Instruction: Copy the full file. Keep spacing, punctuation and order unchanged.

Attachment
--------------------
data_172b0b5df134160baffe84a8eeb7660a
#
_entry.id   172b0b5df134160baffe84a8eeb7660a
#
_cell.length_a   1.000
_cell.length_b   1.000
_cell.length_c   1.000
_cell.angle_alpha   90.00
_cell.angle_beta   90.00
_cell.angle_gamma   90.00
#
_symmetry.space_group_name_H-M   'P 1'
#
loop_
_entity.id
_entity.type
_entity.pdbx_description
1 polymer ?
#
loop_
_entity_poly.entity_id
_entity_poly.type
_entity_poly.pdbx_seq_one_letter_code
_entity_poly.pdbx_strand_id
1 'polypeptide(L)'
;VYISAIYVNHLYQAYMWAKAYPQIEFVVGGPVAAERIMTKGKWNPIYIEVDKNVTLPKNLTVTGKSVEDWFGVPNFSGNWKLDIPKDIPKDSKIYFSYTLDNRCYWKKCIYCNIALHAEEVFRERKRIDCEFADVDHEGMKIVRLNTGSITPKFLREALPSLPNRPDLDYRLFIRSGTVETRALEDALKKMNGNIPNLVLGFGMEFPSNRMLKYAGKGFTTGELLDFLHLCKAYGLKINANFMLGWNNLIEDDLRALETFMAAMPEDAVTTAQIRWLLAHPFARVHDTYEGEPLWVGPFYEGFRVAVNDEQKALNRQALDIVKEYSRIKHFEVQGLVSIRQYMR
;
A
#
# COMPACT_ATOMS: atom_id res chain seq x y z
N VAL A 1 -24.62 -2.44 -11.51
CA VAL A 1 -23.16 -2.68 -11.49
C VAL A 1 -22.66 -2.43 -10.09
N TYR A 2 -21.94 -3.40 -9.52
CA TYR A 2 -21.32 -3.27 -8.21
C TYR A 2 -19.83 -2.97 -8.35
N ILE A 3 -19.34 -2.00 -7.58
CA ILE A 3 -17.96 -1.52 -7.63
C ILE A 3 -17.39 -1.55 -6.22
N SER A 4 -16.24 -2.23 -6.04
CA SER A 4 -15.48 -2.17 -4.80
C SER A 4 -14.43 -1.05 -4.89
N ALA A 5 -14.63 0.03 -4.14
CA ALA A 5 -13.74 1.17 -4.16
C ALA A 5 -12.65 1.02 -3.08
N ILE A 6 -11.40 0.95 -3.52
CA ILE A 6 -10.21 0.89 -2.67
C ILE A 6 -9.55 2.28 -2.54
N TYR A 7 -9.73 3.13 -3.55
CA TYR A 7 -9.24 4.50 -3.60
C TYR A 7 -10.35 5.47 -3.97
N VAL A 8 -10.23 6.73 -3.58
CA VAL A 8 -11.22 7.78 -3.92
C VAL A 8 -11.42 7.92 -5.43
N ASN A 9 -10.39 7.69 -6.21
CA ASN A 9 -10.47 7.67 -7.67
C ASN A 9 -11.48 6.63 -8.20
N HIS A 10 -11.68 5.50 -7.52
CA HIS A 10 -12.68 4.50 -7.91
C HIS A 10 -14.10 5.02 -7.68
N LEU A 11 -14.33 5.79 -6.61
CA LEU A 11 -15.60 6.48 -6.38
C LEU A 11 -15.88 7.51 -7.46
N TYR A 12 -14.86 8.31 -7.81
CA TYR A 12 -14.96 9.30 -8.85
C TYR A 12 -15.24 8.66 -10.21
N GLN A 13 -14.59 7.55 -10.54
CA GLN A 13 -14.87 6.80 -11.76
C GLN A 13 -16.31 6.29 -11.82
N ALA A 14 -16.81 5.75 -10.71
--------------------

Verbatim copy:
data_172b0b5df134160baffe84a8eeb7660a
#
_entry.id   172b0b5df134160baffe84a8eeb7660a
#
_cell.length_a   1.000
_cell.length_b   1.000
_cell.length_c   1.000
_cell.angle_alpha   90.00
_cell.angle_beta   90.00
_cell.angle_gamma   90.00
#
_symmetry.space_group_name_H-M   'P 1'
#
loop_
_entity.id
_entity.type
_entity.pdbx_description
1 polymer ?
#
loop_
_entity_poly.entity_id
_entity_poly.type
_entity_poly.pdbx_seq_one_letter_code
_entity_poly.pdbx_strand_id
1 'polypeptide(L)'
;VYISAIYVNHLYQAYMWAKAYPQIEFVVGGPVAAERIMTKGKWNPIYIEVDKNVTLPKNLTVTGKSVEDWFGVPNFSGNWKLDIPKDIPKDSKIYFSYTLDNRCYWKKCIYCNIALHAEEVFRERKRIDCEFADVDHEGMKIVRLNTGSITPKFLREALPSLPNRPDLDYRLFIRSGTVETRALEDALKKMNGNIPNLVLGFGMEFPSNRMLKYAGKGFTTGELLDFLHLCKAYGLKINANFMLGWNNLIEDDLRALETFMAAMPEDAVTTAQIRWLLAHPFARVHDTYEGEPLWVGPFYEGFRVAVNDEQKALNRQALDIVKEYSRIKHFEVQGLVSIRQYMR
;
A
#
# COMPACT_ATOMS: atom_id res chain seq x y z
N VAL A 1 -24.62 -2.44 -11.51
CA VAL A 1 -23.16 -2.68 -11.49
C VAL A 1 -22.66 -2.43 -10.09
N TYR A 2 -21.94 -3.40 -9.52
CA TYR A 2 -21.32 -3.27 -8.21
C TYR A 2 -19.83 -2.97 -8.35
N ILE A 3 -19.34 -2.00 -7.58
CA ILE A 3 -17.96 -1.52 -7.63
C ILE A 3 -17.39 -1.55 -6.22
N SER A 4 -16.24 -2.23 -6.04
CA SER A 4 -15.48 -2.17 -4.80
C SER A 4 -14.43 -1.05 -4.89
N ALA A 5 -14.63 0.03 -4.14
CA ALA A 5 -13.74 1.17 -4.16
C ALA A 5 -12.65 1.02 -3.08
N ILE A 6 -11.40 0.95 -3.52
CA ILE A 6 -10.21 0.89 -2.67
C ILE A 6 -9.55 2.28 -2.54
N TYR A 7 -9.73 3.13 -3.55
CA TYR A 7 -9.24 4.50 -3.60
C TYR A 7 -10.35 5.47 -3.97
N VAL A 8 -10.23 6.73 -3.58
CA VAL A 8 -11.22 7.78 -3.92
C VAL A 8 -11.42 7.92 -5.43
N ASN A 9 -10.39 7.69 -6.21
CA ASN A 9 -10.47 7.67 -7.67
C ASN A 9 -11.48 6.63 -8.20
N HIS A 10 -11.68 5.50 -7.52
CA HIS A 10 -12.68 4.50 -7.91
C HIS A 10 -14.10 5.02 -7.68
N LEU A 11 -14.33 5.79 -6.61
CA LEU A 11 -15.60 6.48 -6.38
C LEU A 11 -15.88 7.51 -7.46
N TYR A 12 -14.86 8.31 -7.81
CA TYR A 12 -14.96 9.30 -8.85
C TYR A 12 -15.24 8.66 -10.21
N GLN A 13 -14.59 7.55 -10.54
CA GLN A 13 -14.87 6.80 -11.76
C GLN A 13 -16.31 6.29 -11.82
N ALA A 14 -16.81 5.75 -10.71